It’s the New Year. And with that come the resolutions especially the one related to getting the elusive “six pack”!! Most gyms see a surge of new memberships only to see most of those fall away by mid-March. Nevertheless, whenever a group of people congregate, there is a need to know the basic expectations of behavior. Gyms are no different especially because of the safety issue for new athletes joining for the first time.

Personally, I really enjoy keeping active and some years back, joined a CrossFit box (AKA gym). To keep you up to speed on the CrossFit lexicon, the acronym WOD refers to Work Out of the Day that is referenced in this post. And we Crossfitters don’t work out at a gym but at a box!! I asked one of our Coaches, John Rogers, for his input on good etiquette at the gym or box. I credit his wisdom for much of this post.

  1. Put your stuff away

Just like in Kindergarten when you learned to clean up, the same is expected where you work out even if you’re returning later in the day. Nothing looks more unkempt than walking into a class and seeing plates lying around or bands still tied on the rig from the prior group. Take pride in keeping the box (or gym) tidy & inviting.

  1. Don’t drop the barbell

When removing the plates, dropping the barbell will cause the Coach much angst. Plus, they are very expensive to replace. Show respect for the equipment as you show respect for yourself.

  1. Wipe off your DNA from the equipment

If you sweated, cried or bled on any equipment, please wipe it off. Cloths & cleaning solution are always available. Let’s keep all of our fellow athletes healthy through the year.

  1. Use only as much space as you need.

Practice good situational awareness. Be aware of other athletes around you. Is there a class going on? Private instruction? Use only the amount of “real estate” needed so you’re not bothering others. Plus, if you’re at a gym doing circuit training, get off the machine for the rest in between sets so others can work in with you. It’s not time to chat on your phone or reply to your innumerable texts while others are wanting to use the equipment.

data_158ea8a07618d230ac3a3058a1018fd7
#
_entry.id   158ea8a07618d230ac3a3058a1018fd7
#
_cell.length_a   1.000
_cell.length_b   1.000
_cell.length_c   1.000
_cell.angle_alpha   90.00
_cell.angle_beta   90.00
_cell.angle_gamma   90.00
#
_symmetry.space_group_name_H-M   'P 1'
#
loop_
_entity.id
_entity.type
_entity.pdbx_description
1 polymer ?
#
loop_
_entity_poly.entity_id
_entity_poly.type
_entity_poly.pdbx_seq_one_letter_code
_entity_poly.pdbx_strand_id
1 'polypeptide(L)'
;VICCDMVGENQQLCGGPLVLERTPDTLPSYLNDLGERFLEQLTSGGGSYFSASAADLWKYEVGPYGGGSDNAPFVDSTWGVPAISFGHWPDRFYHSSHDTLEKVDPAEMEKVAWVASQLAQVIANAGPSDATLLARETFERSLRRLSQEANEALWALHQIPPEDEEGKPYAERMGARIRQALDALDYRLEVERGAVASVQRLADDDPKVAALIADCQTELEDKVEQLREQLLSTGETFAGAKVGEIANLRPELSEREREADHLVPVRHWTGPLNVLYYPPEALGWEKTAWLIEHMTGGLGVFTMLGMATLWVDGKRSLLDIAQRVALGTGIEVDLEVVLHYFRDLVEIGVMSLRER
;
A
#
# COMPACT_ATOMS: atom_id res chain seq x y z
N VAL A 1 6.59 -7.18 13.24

1. Sign up for class

Gyms/Yoga/CrossFit require signing up either in person or online. The Coach likes to know how many people are attending or if there are no shows, he/she will have some free time until the next class. If you’re not able to attend, take your name off of the list so others can take your place. As an added benefit, try your best NOT to be late out of courtesy to the Coach and your fellow athletes.

  1. Listen when the Coach is providing instruction.

It’s just common good manners to listen when someone else is speaking. Even you don’t need the specific instruction, someone else does. Side conversations make it difficult for that person to hear what Coach is correcting.

  1. Don’t have a conversation with someone in the middle of their work-out or WOD.

Unless you’re their Coach, refrain from talking to the person in the middle of a set or a heavy lift.

  1. Keep the chalk in the bucket.

And don’t even think of moving it in the middle of a WOD. Take only the amount of chalk needed…don’t be wasteful. You’re not baking cookies!! Besides, chalk residue is messy.

  1. Don’t complain about the workout unless you’re injured.

Check the pride at the door of the box or gym. Show up ready to work hard and be supportive & friendly toward your fellow athletes in class. Cheer everyone on whether faster or slower than you.

  1. Thank the Coach after the workout.

People like to be appreciated. So show some needed appreciation for the efforts that your Coach makes helping you reach your fitness goals.

While we’re on the topic of Coaches, if you are in the market for personal training, I highly recommend John. He is very knowledgeable and listens to your needs. His programs target the areas needing strength according to your requirements. You can reach him on Instagram @unleashed_perform.

Thank you again, John, for sharing your thoughts on this month’s topic!!





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